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Beat Union plays Vail

Special to the DailyBeat Union is Luke Johnson on drums, Ade Preston on bass, Dave Warsop on guitar and lead vocals and Dean Aston on guitar and vocals.
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VAIL, Colorado ” To almost any band, getting your touring van stolen counts as a potentially crippling loss ” without their gear, cash, merch, and livelihood, many groups simply can’t get back up again. But when it happened to Birmingham, England’s Beat Union while on tour near Edmonton, Alberta, they caught a lucky break.

“It was crazy, for a day or two we were climbing the walls in a hotel thinking we lost everything” it felt like it was all over,” singer/guitarist Dave Warsop says. “Then we got a phone call from police, and they’d been in a high-speed chase with our van. They eventually got it, and we lost a bit of gear, but the majority of our s*** had been found. It’s been a lot better than it could’ve been.”

The thieves ” suspected drug addicts ” didn’t give the van back without leaving a few presents, though.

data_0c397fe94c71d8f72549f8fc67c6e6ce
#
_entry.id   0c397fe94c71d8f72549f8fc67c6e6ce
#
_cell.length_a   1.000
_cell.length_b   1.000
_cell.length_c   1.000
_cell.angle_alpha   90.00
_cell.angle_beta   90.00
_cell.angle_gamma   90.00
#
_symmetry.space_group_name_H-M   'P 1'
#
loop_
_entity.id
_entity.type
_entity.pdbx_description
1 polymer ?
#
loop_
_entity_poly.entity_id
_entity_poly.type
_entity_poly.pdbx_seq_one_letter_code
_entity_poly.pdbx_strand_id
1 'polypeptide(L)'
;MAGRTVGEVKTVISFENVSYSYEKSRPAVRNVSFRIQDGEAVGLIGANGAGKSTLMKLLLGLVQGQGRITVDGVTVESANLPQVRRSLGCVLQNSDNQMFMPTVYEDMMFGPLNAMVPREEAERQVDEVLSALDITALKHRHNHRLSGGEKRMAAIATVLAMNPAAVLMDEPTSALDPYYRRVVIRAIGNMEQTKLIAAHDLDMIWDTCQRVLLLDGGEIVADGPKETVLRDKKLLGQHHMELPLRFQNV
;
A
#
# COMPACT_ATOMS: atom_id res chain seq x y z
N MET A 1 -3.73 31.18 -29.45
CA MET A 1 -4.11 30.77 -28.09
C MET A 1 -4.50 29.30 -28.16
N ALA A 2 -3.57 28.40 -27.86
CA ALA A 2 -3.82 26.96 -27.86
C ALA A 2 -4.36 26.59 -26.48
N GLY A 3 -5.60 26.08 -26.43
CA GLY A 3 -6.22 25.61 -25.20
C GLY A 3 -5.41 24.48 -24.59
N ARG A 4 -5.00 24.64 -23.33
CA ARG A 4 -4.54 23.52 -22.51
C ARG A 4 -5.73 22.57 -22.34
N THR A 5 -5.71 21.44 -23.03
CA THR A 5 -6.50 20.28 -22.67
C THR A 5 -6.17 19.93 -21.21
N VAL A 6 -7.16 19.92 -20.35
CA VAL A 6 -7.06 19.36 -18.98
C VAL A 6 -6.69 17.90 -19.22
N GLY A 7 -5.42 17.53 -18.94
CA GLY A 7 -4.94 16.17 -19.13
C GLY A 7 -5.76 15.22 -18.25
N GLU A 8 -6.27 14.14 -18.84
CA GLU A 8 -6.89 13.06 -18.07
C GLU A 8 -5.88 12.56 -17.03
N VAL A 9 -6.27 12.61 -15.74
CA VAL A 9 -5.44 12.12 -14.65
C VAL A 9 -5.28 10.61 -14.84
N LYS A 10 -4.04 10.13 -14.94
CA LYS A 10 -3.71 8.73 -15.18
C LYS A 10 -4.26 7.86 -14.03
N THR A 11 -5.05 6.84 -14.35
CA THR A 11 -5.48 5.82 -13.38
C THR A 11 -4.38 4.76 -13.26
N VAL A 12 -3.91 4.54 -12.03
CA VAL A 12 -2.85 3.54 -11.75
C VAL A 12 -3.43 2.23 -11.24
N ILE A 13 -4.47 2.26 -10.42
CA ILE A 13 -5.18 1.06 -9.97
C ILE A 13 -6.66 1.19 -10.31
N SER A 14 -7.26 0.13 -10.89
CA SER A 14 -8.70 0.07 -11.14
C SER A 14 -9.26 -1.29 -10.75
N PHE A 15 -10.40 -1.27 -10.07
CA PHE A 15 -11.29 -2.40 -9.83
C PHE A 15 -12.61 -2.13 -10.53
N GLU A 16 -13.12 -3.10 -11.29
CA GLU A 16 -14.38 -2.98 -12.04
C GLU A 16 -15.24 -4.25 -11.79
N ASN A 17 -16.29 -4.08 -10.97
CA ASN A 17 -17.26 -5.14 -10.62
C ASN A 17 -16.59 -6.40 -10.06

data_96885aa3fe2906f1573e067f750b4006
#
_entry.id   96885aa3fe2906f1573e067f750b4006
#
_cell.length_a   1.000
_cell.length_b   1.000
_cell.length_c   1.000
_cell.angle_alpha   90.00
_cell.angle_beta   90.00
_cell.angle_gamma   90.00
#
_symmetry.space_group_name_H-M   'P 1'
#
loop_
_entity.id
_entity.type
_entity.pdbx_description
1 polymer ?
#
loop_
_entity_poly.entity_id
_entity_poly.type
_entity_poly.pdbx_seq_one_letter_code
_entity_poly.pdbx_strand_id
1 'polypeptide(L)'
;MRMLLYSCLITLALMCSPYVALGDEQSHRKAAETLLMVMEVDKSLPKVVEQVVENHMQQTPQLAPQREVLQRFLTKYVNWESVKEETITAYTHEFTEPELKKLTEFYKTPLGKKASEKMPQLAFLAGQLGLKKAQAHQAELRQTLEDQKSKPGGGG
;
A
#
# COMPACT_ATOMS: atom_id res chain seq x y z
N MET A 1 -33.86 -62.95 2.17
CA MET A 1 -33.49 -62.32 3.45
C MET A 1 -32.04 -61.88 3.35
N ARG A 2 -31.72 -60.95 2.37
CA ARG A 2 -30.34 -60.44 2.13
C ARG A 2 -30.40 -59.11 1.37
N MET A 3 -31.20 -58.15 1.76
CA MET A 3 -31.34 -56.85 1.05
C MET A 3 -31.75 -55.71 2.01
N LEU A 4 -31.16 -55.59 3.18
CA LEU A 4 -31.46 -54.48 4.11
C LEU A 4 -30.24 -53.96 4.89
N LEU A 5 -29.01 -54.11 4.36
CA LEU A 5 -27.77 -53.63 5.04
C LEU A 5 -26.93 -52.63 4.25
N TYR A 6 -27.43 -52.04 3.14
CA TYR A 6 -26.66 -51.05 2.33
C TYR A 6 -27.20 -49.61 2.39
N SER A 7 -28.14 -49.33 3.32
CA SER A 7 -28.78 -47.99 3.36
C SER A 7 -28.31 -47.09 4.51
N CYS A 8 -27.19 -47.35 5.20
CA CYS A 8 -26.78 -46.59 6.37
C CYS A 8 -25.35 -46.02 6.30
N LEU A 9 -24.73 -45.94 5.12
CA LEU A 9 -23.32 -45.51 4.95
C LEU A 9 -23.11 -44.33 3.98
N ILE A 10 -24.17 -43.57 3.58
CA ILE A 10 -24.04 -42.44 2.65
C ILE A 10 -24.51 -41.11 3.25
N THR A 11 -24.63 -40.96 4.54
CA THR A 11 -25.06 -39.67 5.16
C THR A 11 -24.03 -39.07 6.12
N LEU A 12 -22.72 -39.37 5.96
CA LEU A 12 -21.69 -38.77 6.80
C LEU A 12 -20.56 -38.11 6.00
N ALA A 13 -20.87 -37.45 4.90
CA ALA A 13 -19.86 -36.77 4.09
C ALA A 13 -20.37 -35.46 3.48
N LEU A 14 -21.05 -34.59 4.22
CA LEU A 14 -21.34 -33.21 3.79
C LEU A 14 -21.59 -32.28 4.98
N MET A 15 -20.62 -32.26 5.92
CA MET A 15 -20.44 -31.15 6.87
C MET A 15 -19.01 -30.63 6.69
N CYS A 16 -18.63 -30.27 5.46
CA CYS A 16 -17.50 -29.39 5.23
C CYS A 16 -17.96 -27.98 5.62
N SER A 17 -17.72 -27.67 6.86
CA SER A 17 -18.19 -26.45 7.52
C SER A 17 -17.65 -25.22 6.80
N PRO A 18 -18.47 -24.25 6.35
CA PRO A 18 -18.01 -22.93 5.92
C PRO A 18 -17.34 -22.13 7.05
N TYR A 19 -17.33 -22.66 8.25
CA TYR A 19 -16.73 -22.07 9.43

“There was apparently some crack pipes and meth pipes; it wasn’t very nice getting back in,” Warsop says. “It’s effectively our home, and random people were doing God knows what and had hands all over it. For the first drive, I had to clean the steering wheel, otherwise it didn’t feel right. But you just get on with it.”

“Get on with it” in Beat Union terms apparently means blazing a trail of near-instant high visibility. In only their first true year of American touring, they played the massively successful punk showcase the Warped Tour, shared the stage with Irish punk heroes Flogging Molly, and are prepping for UK tour with pop-punk legends Less Than Jake.



“Warped Tour was a crazy experience, a nonstop circus, and completely different to anything we know,” he says in a thick Brummy accent. “You know, it’s hard to really understand, but we had the time of our lives. It makes you a better band, and meeting lots of new fans and bands goes a long way to making it all worthwhile.”